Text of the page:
In Figure 35, the New and Open items always display objects in the current primary window. To create more primary windows, users can choose the New Window item. Typically, an application's New Window item displays the same contents as the window from which it was created. Alternatively, the New Window item can open a primary window containing nothing or a newly created object.

Figure 35   File Menu for Reusing the Current Window and Creating Windows

 

The File menu in Figure 35 is suitable for applications that display one object at a time, but whose users sometimes need to view two or more objects at the same time--each object in its own primary window. For example, a user might need to compare two documents.

In Figure 35, opening an object in a new window requires that users choose two File menu items, in order--the New Window item followed by the Open item. Design a File menu like the one in Figure 35 only if a task analysis has shown that users rarely need to open an object in a new window. (To learn about task analysis, see a book such as User and Task Analysis for Interface Design, described in "Related Books" on page 4.)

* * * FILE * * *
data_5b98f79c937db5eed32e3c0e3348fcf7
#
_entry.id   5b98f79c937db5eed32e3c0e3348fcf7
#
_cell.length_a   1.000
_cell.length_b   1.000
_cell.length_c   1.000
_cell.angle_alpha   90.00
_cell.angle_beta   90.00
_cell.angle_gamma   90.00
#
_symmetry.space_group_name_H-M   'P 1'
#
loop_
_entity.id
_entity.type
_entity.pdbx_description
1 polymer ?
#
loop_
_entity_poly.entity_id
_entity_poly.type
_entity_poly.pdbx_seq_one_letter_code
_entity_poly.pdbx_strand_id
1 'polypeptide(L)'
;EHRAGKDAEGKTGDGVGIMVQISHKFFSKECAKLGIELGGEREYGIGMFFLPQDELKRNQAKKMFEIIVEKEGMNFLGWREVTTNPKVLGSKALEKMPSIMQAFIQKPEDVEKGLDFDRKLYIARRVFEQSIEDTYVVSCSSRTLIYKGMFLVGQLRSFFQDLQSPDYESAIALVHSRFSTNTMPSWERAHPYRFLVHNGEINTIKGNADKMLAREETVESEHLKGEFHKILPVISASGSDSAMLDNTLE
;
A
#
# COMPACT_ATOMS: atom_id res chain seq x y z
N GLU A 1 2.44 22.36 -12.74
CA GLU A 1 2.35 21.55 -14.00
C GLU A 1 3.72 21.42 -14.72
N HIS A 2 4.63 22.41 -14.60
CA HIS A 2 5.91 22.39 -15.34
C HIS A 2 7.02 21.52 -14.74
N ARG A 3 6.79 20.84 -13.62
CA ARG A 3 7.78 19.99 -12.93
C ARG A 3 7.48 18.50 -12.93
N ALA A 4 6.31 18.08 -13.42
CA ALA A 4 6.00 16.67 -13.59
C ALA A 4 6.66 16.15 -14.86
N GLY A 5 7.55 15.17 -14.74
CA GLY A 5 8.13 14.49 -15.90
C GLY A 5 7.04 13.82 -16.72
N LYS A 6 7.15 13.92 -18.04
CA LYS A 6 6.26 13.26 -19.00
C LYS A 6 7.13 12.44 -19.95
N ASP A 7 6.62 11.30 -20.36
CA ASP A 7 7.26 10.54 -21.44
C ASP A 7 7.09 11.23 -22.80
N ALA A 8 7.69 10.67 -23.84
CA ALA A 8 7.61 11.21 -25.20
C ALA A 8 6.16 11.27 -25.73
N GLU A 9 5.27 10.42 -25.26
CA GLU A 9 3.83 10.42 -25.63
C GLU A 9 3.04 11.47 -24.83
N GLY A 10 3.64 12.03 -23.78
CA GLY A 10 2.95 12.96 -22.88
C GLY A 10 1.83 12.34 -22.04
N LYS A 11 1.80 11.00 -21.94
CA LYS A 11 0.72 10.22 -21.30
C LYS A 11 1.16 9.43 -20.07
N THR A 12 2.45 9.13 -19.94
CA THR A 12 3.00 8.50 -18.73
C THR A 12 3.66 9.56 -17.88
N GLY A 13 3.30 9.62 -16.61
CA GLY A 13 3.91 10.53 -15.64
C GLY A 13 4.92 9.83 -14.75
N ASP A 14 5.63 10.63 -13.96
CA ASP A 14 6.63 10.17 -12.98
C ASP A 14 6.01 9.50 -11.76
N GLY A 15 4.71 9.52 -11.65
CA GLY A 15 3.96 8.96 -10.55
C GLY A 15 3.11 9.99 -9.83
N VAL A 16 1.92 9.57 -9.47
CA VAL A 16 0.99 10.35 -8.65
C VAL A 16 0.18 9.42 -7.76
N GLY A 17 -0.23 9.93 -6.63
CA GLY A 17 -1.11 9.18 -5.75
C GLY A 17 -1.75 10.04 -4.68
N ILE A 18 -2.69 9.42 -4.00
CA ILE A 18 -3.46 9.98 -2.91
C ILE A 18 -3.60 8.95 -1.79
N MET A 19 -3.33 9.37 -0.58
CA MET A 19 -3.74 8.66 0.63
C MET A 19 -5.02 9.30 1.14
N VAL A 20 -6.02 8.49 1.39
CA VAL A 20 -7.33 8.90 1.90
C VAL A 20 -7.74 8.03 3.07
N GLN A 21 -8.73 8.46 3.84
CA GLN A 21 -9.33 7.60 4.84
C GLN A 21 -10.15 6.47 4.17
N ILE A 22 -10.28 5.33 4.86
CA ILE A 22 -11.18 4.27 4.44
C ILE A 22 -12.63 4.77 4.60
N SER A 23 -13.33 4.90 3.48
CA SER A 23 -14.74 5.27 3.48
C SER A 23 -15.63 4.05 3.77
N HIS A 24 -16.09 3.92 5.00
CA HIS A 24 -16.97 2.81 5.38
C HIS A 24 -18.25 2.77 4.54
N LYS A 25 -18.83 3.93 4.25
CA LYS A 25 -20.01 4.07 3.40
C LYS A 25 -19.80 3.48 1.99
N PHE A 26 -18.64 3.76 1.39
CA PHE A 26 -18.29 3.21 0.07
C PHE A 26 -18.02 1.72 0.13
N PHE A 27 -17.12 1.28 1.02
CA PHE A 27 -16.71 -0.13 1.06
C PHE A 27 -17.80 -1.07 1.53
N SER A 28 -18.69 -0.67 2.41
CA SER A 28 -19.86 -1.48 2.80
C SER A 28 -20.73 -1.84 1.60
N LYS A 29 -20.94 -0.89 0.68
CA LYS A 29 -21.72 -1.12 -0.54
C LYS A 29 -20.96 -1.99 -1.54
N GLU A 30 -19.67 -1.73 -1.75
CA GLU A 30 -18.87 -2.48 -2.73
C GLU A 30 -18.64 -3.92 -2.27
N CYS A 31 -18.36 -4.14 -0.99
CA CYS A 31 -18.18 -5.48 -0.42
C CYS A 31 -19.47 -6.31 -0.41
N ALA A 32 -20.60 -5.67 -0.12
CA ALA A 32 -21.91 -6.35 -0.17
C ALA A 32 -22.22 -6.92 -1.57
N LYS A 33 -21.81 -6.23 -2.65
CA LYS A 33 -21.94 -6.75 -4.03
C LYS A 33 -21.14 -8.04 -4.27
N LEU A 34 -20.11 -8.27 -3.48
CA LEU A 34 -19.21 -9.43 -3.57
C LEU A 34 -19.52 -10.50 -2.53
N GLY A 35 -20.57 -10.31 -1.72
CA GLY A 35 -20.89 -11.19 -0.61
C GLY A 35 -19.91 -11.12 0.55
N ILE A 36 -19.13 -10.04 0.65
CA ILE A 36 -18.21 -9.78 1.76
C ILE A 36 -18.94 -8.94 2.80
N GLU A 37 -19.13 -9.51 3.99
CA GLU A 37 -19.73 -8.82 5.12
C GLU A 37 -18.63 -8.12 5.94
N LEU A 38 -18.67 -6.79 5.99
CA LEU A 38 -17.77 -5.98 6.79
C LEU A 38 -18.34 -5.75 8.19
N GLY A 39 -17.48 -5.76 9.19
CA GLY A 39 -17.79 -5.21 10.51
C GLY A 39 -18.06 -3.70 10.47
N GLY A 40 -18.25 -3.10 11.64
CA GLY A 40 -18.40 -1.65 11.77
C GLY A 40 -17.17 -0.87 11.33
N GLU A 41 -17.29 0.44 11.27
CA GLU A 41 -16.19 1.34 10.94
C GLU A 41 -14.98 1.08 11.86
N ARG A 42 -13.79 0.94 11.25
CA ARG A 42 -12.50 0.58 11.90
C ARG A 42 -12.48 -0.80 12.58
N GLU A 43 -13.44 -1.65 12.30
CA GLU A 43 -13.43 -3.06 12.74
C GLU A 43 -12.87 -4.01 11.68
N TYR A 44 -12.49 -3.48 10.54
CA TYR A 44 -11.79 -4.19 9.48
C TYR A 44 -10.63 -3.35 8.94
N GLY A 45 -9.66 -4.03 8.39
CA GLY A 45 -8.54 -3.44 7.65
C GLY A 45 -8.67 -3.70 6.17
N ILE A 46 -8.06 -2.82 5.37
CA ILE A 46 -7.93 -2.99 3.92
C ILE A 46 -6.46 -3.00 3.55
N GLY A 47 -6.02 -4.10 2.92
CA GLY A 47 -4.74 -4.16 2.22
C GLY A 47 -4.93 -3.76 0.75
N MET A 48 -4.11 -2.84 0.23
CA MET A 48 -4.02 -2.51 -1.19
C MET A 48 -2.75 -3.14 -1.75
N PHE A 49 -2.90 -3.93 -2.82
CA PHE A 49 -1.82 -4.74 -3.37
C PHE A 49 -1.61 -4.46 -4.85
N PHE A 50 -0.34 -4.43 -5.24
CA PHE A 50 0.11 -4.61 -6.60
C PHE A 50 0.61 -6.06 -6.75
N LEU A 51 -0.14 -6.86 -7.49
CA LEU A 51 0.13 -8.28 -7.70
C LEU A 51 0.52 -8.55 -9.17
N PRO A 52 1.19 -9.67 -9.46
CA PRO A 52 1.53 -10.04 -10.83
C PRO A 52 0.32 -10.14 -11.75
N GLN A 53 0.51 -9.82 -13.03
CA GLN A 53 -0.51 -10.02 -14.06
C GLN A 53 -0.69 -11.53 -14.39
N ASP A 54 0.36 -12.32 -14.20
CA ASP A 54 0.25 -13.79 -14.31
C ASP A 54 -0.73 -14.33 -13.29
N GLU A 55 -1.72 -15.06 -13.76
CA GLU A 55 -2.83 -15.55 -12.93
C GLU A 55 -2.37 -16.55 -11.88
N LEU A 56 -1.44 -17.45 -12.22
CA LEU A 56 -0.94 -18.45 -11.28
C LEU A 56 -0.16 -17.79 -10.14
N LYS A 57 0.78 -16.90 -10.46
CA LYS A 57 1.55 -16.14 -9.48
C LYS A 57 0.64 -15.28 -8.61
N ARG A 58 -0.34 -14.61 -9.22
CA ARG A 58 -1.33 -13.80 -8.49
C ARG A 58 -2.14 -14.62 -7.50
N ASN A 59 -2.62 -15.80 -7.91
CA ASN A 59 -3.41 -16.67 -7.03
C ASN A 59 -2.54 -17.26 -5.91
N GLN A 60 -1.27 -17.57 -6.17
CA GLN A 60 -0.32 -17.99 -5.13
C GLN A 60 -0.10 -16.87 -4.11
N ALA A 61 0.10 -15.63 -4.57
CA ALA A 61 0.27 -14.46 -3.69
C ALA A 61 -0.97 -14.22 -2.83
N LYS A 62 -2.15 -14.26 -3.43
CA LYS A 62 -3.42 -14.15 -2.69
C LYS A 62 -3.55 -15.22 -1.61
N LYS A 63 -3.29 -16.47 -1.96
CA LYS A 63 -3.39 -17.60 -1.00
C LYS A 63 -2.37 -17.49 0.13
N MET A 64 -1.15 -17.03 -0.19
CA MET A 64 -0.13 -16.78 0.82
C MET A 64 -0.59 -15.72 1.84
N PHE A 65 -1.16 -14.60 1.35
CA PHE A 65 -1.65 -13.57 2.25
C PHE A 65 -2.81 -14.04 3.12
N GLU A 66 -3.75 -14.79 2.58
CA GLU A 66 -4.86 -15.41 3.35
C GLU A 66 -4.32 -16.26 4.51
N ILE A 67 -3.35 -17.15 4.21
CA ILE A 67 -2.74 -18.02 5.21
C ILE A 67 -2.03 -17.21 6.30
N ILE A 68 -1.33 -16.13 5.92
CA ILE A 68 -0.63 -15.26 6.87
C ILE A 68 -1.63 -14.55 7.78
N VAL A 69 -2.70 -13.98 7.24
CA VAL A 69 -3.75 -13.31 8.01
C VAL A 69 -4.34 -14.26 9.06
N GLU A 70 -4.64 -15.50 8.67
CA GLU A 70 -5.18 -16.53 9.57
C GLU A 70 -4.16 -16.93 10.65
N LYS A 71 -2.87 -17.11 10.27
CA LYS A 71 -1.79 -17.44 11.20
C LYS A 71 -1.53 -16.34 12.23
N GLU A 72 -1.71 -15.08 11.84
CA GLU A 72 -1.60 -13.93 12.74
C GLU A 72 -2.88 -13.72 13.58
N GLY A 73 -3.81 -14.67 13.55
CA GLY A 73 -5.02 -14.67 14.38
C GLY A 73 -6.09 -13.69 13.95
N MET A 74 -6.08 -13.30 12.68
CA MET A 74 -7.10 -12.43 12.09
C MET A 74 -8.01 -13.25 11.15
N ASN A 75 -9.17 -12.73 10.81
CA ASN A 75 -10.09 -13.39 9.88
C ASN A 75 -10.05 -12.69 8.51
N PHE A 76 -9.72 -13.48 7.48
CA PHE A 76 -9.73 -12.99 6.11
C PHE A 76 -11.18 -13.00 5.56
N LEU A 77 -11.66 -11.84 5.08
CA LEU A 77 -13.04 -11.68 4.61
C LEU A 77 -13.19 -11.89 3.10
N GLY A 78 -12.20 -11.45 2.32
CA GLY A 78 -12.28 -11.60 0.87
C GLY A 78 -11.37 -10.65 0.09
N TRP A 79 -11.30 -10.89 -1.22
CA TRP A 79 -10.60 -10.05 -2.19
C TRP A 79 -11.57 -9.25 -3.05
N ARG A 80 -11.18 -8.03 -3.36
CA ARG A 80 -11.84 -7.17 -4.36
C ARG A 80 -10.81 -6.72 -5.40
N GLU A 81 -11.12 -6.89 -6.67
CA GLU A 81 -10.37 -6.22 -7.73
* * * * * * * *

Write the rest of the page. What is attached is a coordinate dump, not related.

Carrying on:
Reusing the Current Window and Opening Objects in New Windows

In Figure 36, the File menu enables users to open an object in the current primary window or in a new primary window. The File menu's Open item reuses the current primary window. The Open in New Window item opens an object in a new primary window.

Figure 36   File Menu to Reuse the Current Window and Create New Windows

 

The File menu in Figure 36 is appropriate only if a task analysis has shown both that:

  • The application's users need an Open menu item and an Open in New Window item--for example, to compare two objects by displaying one in the current primary window and the other in a new primary window.
  • Most of the users prefer to open an object in the current primary window.

In Figure 36, the New Window menu item always creates an object in a new primary window.

When Opening a New Window Is the Default

This section illustrates window-management styles where the default action is to open a new window for each newly created object or newly opened object.